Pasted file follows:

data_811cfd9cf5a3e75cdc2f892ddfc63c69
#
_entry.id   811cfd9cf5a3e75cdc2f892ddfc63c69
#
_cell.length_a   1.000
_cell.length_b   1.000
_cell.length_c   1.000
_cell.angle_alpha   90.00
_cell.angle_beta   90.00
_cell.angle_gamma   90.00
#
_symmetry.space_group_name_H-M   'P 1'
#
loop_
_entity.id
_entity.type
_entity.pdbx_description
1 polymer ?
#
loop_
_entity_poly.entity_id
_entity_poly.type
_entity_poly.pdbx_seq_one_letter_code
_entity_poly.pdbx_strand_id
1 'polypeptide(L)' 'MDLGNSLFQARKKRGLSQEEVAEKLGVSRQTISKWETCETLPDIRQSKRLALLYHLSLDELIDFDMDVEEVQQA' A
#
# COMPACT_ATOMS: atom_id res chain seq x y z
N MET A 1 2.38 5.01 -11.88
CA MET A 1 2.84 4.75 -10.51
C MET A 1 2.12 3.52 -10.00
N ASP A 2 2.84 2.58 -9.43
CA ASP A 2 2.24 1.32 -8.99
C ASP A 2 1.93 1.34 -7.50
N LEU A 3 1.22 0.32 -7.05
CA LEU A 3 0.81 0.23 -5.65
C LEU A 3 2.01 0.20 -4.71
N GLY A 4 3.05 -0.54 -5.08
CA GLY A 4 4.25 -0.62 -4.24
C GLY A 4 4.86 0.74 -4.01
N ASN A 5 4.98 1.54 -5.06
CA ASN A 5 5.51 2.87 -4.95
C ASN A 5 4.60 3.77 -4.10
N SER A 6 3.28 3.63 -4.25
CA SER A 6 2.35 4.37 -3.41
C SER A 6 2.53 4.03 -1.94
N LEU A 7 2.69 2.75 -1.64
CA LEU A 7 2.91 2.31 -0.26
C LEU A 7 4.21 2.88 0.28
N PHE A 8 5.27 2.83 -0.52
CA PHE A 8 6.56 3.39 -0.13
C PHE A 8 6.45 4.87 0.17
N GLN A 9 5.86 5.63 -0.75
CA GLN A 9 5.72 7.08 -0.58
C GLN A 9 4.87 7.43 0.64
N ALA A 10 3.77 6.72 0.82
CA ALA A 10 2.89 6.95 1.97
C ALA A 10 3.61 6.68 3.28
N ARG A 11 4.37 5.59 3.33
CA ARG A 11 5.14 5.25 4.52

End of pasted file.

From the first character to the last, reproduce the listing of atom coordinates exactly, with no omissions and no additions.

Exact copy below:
data_811cfd9cf5a3e75cdc2f892ddfc63c69
#
_entry.id   811cfd9cf5a3e75cdc2f892ddfc63c69
#
_cell.length_a   1.000
_cell.length_b   1.000
_cell.length_c   1.000
_cell.angle_alpha   90.00
_cell.angle_beta   90.00
_cell.angle_gamma   90.00
#
_symmetry.space_group_name_H-M   'P 1'
#
loop_
_entity.id
_entity.type
_entity.pdbx_description
1 polymer ?
#
loop_
_entity_poly.entity_id
_entity_poly.type
_entity_poly.pdbx_seq_one_letter_code
_entity_poly.pdbx_strand_id
1 'polypeptide(L)' 'MDLGNSLFQARKKRGLSQEEVAEKLGVSRQTISKWETCETLPDIRQSKRLALLYHLSLDELIDFDMDVEEVQQA' A
#
# COMPACT_ATOMS: atom_id res chain seq x y z
N MET A 1 2.38 5.01 -11.88
CA MET A 1 2.84 4.75 -10.51
C MET A 1 2.12 3.52 -10.00
N ASP A 2 2.84 2.58 -9.43
CA ASP A 2 2.24 1.32 -8.99
C ASP A 2 1.93 1.34 -7.50
N LEU A 3 1.22 0.32 -7.05
CA LEU A 3 0.81 0.23 -5.65
C LEU A 3 2.01 0.20 -4.71
N GLY A 4 3.05 -0.54 -5.08
CA GLY A 4 4.25 -0.62 -4.24
C GLY A 4 4.86 0.74 -4.01
N ASN A 5 4.98 1.54 -5.06
CA ASN A 5 5.51 2.87 -4.95
C ASN A 5 4.60 3.77 -4.10
N SER A 6 3.28 3.63 -4.25
CA SER A 6 2.35 4.37 -3.41
C SER A 6 2.53 4.03 -1.94
N LEU A 7 2.69 2.75 -1.64
CA LEU A 7 2.91 2.31 -0.26
C LEU A 7 4.21 2.88 0.28
N PHE A 8 5.27 2.83 -0.52
CA PHE A 8 6.56 3.39 -0.13
C PHE A 8 6.45 4.87 0.17
N GLN A 9 5.86 5.63 -0.75
CA GLN A 9 5.72 7.08 -0.58
C GLN A 9 4.87 7.43 0.64
N ALA A 10 3.77 6.72 0.82
CA ALA A 10 2.89 6.95 1.97
C ALA A 10 3.61 6.68 3.28
N ARG A 11 4.37 5.59 3.33
CA ARG A 11 5.14 5.25 4.52